# I Spectrum energy of a particle moving on a circumference

#### Lola1

If you consider the one-dimensional case of a particle constrained to move on the edge of a circumference, the energy spectrum is continuous and two times degenerate. Why the fact that the particle can move in clockwise and counterclockwise implies that the spectrum is degenerate twice?
In any case thanks to the help

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#### mfb

Mentor
Moving clockwise and anticlockwise at the same absolute momentum has the same energy as it is symmetric. Two states with the same energy.

• Lola1

#### Lola1

Mathematically double degeneration is known by 2 that multiplies the exponents of the exponential solution? (Which we get by imposing the boundary conditions):
ψ (x) = α \exp (2i (nπ / L ) x) + β \exp (-2i (nπ / L) x)

#### mfb

Mentor
Mathematically double degeneration is known by 2 that multiplies the exponents of the exponential solution?
I don't understand that sentence.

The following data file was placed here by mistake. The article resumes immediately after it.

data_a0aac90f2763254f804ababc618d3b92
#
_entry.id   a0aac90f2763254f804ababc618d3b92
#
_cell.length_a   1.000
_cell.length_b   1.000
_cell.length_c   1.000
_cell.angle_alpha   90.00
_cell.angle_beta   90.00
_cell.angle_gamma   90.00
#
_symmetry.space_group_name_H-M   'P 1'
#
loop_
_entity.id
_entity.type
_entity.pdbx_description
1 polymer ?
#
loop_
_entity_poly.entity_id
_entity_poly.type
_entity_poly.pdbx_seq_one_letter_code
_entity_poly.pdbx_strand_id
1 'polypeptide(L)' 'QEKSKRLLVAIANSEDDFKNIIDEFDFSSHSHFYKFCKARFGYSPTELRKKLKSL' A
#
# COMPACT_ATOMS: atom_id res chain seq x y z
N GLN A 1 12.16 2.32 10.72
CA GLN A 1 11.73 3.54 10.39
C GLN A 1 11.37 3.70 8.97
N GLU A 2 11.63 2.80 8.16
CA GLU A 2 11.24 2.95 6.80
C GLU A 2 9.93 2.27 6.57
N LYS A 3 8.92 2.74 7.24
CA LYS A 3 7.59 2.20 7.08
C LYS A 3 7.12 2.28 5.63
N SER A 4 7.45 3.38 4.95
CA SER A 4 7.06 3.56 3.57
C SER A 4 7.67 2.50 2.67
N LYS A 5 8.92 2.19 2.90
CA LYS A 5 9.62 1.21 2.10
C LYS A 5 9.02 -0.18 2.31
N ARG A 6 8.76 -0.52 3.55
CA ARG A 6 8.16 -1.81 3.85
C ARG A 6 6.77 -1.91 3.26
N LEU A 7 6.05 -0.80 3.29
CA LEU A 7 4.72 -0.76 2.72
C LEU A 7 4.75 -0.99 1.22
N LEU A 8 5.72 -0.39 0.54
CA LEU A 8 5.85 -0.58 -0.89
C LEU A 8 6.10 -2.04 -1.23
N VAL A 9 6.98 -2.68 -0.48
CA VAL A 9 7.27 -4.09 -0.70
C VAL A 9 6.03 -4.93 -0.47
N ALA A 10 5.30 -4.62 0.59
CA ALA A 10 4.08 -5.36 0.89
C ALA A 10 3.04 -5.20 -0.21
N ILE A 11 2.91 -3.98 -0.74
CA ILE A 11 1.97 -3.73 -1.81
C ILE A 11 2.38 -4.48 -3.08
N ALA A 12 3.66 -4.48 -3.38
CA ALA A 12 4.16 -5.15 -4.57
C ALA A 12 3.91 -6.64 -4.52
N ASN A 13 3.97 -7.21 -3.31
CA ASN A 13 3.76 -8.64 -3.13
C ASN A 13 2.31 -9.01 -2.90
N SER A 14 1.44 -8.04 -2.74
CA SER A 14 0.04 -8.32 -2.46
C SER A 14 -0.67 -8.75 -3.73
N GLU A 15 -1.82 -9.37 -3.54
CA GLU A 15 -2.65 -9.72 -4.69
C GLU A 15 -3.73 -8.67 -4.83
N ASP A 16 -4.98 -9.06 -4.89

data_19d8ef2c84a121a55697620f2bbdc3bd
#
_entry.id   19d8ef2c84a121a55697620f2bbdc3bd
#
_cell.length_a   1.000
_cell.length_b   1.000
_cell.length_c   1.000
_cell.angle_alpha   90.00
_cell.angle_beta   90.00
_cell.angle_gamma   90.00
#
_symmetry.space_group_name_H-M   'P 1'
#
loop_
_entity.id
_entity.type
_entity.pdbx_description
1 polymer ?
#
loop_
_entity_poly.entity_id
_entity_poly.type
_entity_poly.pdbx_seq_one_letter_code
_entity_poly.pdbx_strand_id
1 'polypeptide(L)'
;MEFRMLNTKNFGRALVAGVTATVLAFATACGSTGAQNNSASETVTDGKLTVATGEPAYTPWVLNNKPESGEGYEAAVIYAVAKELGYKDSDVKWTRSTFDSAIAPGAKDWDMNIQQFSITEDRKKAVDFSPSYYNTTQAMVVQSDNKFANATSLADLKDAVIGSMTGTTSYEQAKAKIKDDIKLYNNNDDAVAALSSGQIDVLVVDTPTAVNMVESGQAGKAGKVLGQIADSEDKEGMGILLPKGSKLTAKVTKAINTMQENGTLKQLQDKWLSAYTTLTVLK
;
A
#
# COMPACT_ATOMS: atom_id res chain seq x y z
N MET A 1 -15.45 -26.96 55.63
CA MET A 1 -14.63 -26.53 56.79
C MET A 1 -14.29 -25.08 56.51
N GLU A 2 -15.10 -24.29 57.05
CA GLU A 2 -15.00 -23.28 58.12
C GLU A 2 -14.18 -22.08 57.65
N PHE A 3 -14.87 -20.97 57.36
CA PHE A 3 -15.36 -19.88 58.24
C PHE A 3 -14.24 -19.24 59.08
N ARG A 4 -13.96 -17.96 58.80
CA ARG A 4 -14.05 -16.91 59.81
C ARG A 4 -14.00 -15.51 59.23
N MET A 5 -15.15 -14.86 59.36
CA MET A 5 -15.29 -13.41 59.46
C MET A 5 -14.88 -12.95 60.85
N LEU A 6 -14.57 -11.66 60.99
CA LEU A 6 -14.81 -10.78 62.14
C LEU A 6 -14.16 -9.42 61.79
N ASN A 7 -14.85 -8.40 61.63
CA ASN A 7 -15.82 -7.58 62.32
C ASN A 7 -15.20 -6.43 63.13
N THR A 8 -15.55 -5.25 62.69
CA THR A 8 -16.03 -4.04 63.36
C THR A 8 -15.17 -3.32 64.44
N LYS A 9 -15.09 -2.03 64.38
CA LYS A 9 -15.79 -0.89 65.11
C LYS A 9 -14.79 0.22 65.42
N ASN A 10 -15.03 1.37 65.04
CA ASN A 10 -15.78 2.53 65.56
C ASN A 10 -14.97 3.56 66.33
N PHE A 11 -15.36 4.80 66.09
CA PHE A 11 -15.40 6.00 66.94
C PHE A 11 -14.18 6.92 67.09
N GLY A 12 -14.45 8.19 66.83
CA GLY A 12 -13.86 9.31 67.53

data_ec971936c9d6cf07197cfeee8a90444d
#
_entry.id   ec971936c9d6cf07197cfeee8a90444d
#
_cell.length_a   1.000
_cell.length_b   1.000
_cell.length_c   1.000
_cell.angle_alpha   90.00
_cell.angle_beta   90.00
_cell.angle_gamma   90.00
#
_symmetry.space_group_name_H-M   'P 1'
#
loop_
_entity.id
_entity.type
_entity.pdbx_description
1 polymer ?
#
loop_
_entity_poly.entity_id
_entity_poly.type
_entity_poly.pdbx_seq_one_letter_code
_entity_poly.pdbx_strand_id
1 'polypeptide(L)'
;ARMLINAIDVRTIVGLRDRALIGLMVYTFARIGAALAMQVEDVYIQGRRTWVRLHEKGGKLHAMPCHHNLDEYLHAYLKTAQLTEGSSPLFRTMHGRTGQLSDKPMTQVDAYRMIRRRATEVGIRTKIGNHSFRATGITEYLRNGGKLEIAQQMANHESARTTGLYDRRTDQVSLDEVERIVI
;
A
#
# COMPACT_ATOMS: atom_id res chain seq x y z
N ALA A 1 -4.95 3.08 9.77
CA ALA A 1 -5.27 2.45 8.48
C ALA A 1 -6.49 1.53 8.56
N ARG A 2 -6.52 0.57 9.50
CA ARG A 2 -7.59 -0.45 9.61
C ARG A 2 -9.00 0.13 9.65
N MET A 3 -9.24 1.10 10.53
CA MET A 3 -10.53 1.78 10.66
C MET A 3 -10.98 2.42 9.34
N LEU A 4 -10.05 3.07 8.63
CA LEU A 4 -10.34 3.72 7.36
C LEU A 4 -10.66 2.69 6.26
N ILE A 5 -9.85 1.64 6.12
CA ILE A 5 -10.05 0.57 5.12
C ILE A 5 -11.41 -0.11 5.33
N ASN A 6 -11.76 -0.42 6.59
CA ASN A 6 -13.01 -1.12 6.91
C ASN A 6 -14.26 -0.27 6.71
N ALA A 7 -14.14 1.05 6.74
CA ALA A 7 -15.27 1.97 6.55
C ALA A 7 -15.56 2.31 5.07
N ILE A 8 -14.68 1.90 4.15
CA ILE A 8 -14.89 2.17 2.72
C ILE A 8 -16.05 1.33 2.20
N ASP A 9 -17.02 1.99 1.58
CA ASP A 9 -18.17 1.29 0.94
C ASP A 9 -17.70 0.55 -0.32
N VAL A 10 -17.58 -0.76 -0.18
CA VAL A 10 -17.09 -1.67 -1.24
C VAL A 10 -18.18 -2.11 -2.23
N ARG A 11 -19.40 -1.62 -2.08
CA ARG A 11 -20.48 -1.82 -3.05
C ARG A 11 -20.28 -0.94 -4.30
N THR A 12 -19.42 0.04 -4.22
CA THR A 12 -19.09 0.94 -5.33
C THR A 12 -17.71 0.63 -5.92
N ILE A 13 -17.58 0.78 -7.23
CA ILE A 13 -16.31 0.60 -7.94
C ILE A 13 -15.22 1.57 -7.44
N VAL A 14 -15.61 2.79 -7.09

You can write down the general solution like that, but you can also let n be positive or negative, and of course you can always have superpositions of those solutions.

#### Lola1

I meant that the two who multiplies the exponents indicates that the energy spectrum is degenerate twice...is it true? Furthermore if the energy spectrum is degenerate twice means that his energy levels are equally spaced (but with spacing that is En=(2n^2π^2)⋅(ħ^2)/mL^2 ,unlike the energy levels of the particle in a box where the levels are En=(n^2π^2)⋅(ħ^2)/mL^2 ) or are one double the previous one?

#### mfb

Mentor
The 2 in the exponent is part of a factor (2pi), the circumference of a circle. It has nothing to do with multiplicities.

The difference between energy levels is independent of the multiplicities. It arises from the detailed structure of the potential, while the multiplicity is based on the symmetry. Every symmetric potential will have this multiplicity, but it can have different steps between the energy levels.